Mathias Jørgensen, undergraduate student, Nanoscience 

Inspirational research environment

At nanoscience you will be part of an active, internationally-oriented research environment at the iNANO (Interdisciplinary Nanoscience Center) research centre. You will have access to state-of-the-art equipment for your assignments and exercises, and you will find yourself posted on the very front line of research during your project. In addition, the international research environment creates good opportunities for studying abroad on the subsequent Master’s degree programme. 

Nanocafé - get answers to your questions about the syllabus

At the weekly Nanocafé you can complete assignments and reports in groups with your fellow students. The lecturers, who are researchers at the iNANO centre, will drop by to help you. In a relaxed and pleasant atmosphere, you can find answers to all the questions you may have about the weekly syllabus, complete your final assignments or get a couple of hints about the laboratory report before you pop into the Friday bar and start the weekend.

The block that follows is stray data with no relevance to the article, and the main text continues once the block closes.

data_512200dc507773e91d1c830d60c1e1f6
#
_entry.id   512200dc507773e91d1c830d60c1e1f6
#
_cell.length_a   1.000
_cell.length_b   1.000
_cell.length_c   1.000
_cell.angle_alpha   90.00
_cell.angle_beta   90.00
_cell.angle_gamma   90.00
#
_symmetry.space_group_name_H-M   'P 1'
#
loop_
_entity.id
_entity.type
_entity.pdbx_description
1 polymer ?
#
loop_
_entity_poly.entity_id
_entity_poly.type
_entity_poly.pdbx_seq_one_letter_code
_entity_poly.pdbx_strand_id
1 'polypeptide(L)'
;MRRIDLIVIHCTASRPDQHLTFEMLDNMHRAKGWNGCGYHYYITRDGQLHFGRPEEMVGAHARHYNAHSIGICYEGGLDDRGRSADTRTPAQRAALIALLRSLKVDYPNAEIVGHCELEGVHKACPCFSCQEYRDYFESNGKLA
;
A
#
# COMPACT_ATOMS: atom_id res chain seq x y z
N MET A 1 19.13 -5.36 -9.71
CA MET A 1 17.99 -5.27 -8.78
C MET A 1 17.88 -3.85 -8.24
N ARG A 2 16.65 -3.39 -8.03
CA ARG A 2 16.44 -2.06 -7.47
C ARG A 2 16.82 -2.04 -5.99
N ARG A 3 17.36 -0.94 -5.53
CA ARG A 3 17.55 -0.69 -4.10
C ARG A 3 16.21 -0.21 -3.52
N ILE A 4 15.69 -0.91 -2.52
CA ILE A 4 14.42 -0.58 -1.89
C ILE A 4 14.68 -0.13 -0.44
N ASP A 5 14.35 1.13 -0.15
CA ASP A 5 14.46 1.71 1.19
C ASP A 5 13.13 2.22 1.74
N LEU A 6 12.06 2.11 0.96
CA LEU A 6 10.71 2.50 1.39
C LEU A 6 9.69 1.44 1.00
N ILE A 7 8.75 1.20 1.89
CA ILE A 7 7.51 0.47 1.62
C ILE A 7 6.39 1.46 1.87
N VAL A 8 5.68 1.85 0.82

The students' association at Nanoscience is called Nanorama and it arranges both festive Friday bars and exciting academic events such as lectures and visits to companies. 

Nano Show

The Nano Show has been put together by a group of students who have gathered together a number of entertaining and exciting nano experiments that demonstrate nanoscience and its many phenomena and applications. The overall objective is to provide an understanding of the size of a nano, the different forces at play here, which things that are actually nano sized, and how it is possible to “see” and manipulate something so small. 

Follow the student life at Aarhus University

-experienced, photographed and filmed by the students themselves.

With thousands of pictures #yourniversity gives insight into the everyday life as a student at AU; the parties, procrastination, exams and all the other ways you’ll spend your time at university.


The photos belong to the users, shared with #Yourniversity, #AarhusUni and course-specific AU-hashtags.


Job functions for MA/MSc grads